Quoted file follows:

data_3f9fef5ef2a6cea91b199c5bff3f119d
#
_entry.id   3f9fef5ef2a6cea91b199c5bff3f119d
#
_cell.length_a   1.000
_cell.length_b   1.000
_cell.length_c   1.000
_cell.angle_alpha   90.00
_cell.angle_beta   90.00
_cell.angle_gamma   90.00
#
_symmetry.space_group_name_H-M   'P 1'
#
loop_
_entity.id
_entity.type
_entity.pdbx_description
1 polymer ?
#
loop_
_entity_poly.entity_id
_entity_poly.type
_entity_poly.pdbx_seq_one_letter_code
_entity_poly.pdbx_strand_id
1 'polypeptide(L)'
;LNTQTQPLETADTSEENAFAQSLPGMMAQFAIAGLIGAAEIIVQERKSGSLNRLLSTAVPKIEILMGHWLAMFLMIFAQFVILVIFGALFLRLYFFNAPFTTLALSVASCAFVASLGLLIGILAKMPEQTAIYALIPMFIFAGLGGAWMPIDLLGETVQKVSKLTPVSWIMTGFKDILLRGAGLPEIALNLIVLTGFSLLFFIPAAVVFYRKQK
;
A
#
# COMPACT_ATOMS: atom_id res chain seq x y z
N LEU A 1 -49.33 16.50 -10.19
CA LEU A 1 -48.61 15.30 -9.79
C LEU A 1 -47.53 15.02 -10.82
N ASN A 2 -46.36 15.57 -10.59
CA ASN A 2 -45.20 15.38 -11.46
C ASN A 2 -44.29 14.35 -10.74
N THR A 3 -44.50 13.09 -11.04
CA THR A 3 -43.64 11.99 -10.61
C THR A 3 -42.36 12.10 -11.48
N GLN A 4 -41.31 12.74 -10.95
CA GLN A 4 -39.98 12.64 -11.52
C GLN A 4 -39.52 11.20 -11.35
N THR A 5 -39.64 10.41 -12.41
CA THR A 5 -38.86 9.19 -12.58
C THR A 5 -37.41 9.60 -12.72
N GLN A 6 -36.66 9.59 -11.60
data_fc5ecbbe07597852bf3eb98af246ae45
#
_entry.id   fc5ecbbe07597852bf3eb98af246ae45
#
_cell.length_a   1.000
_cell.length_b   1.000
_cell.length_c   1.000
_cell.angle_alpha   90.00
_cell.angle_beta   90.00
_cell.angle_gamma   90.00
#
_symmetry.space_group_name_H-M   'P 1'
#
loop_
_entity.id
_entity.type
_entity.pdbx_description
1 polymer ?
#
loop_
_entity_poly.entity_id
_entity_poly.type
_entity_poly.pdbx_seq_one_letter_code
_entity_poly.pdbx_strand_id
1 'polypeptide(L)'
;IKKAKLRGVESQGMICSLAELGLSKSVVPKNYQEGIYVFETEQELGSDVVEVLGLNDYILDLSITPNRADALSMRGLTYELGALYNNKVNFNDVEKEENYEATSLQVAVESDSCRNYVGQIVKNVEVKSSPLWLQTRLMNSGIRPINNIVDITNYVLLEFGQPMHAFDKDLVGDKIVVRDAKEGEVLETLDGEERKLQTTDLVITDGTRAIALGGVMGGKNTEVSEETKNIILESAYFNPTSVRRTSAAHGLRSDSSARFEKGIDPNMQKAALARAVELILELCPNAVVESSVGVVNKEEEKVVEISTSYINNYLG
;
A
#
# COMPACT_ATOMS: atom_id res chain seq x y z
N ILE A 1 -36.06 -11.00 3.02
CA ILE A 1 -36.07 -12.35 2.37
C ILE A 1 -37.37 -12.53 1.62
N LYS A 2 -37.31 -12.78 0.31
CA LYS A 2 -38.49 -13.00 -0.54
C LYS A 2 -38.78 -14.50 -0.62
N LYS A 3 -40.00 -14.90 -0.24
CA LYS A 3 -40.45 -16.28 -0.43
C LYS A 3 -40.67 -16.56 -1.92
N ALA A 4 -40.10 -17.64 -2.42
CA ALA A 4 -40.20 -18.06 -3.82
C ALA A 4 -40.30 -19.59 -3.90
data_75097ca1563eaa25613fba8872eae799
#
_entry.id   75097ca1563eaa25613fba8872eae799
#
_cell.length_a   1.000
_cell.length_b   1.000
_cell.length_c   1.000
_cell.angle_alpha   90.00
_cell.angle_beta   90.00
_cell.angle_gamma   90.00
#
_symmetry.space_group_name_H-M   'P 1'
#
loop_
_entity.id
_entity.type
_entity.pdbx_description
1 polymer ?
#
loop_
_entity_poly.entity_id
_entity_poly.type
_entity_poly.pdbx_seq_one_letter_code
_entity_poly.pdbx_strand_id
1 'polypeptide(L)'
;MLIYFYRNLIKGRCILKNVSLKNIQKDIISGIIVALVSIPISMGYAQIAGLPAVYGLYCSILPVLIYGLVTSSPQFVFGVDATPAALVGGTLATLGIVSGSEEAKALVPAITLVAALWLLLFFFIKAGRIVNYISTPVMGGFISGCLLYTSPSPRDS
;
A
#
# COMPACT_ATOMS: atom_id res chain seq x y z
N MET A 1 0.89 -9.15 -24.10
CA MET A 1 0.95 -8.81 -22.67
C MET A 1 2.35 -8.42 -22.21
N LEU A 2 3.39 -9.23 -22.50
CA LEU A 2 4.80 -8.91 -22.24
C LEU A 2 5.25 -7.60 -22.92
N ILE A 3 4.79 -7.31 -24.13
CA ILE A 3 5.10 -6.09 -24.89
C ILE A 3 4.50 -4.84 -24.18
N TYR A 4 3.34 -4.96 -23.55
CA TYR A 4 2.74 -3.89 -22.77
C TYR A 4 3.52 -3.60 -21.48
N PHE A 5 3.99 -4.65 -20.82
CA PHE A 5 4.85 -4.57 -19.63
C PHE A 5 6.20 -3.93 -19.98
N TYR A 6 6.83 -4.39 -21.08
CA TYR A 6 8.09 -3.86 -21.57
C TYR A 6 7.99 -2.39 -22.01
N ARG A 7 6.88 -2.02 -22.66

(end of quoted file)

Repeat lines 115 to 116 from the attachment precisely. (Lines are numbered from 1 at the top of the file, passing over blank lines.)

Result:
;
A